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Goddard on predicting nanostructure properties

Liveblogging the Foresight Conference research sessions: Co-chair Bill Goddard dedicated his talk to Eric Drexler for his role in stimulating this field as long as ago as early 1990′s. Dr. Goddard is describing his computations at the nanoscale, for example of the contact resistance at metal-carbon nanotube junctions. Palladium, platinum, and titanium look the best. You get improved binding conductance using Molecular Anchors (molecule inserted into the junction). Sulphur doesn’t work, various others look encouraging, up to 65 times better than using no molecular anchor in the junction. These things are hard to do experimentally, so these calculations can help save time in the lab by identifying promising (or discouraging) directions in advance. They even file patents in advance of experiment, based only on calculations, and then do the experiments! Now there’s an advantage of being good at theory.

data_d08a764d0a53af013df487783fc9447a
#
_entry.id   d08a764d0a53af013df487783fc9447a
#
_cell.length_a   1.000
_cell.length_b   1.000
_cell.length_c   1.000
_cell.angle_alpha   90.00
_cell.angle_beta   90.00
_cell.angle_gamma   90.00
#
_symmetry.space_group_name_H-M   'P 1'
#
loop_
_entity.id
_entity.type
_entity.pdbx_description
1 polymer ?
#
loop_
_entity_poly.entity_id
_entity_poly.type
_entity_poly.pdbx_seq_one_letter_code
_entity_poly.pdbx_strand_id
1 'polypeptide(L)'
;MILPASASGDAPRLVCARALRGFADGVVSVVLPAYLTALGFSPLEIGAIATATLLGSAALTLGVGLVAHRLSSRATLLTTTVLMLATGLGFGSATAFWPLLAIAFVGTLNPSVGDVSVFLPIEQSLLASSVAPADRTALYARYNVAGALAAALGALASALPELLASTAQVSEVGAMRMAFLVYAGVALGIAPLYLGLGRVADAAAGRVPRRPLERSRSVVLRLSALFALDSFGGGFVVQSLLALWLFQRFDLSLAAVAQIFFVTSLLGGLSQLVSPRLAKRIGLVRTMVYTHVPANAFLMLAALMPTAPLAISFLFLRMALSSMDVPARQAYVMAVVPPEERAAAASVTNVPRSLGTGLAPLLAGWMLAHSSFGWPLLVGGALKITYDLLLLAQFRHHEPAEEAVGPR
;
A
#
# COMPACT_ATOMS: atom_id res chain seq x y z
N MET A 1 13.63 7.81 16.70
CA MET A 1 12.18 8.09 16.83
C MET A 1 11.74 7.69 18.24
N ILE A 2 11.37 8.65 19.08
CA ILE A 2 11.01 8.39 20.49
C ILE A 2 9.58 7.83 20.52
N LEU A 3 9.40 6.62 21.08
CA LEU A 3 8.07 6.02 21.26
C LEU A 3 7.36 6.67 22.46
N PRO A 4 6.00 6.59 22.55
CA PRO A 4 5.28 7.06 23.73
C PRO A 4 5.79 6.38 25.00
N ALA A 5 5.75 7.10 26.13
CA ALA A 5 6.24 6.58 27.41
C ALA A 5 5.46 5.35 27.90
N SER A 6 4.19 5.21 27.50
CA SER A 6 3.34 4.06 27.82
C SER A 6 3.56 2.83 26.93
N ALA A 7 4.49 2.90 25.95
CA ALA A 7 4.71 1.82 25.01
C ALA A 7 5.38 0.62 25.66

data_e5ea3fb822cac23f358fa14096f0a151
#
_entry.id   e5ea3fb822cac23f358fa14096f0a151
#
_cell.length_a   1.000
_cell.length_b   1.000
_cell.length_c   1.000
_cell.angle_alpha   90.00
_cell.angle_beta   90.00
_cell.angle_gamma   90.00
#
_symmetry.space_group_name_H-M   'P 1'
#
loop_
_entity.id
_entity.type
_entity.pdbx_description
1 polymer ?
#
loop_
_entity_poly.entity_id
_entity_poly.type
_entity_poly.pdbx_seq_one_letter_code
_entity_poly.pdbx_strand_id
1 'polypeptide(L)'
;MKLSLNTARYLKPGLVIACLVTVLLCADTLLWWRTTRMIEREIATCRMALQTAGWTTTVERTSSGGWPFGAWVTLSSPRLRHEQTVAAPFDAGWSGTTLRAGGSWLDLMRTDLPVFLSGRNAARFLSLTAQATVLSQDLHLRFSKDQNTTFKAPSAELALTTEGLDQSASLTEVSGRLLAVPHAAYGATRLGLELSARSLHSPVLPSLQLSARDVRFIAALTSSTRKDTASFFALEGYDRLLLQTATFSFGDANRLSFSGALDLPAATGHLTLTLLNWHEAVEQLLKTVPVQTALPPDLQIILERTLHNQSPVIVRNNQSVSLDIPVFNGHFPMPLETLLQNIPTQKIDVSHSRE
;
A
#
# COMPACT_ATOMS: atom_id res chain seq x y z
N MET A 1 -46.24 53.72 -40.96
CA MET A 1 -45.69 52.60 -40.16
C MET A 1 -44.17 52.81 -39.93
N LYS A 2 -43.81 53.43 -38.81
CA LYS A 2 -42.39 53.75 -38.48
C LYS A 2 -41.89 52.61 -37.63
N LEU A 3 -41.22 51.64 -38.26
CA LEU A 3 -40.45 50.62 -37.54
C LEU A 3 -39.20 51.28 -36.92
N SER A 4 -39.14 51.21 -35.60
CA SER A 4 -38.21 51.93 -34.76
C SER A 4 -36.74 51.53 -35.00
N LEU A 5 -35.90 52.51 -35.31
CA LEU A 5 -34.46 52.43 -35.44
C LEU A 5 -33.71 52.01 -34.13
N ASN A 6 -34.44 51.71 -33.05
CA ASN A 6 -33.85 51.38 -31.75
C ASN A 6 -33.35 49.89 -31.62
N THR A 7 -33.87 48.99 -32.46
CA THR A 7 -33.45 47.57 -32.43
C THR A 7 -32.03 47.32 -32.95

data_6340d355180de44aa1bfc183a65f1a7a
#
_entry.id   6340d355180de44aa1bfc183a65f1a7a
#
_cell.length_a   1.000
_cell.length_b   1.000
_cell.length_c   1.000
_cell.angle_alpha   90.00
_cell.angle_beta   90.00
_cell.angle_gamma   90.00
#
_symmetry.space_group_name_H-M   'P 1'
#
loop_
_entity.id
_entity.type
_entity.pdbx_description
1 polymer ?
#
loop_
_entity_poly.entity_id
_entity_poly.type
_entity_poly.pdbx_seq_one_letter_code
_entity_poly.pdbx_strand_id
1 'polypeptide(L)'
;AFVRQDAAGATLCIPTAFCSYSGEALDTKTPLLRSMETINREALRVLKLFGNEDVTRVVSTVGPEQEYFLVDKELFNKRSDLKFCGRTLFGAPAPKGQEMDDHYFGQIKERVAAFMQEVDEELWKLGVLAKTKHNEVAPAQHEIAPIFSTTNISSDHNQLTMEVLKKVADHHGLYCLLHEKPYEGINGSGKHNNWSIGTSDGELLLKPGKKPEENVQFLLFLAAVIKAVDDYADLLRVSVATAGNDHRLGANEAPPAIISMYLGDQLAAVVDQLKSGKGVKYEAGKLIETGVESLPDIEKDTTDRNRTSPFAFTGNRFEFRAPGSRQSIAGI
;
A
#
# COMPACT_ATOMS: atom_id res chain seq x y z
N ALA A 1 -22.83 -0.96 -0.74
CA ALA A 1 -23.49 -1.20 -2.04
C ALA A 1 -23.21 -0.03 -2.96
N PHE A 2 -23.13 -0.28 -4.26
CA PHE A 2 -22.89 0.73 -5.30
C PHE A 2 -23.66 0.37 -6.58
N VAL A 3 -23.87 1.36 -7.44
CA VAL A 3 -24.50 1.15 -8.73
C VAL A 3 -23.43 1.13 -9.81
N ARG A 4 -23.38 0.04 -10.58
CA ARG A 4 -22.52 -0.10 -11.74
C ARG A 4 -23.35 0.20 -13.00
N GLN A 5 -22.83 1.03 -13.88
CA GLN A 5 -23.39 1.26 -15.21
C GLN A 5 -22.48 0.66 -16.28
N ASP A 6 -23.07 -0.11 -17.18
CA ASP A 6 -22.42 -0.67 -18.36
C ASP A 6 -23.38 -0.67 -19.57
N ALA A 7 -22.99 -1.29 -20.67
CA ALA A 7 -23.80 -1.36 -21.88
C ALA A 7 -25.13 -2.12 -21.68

One Response to “Goddard on predicting nanostructure properties”

  1. Andrey Khavryuchenko Says:

    Wow! Does that mean that I’m eligible to simulate on quantum chemistry level a shift register or an adder or any other logic device and patent it?

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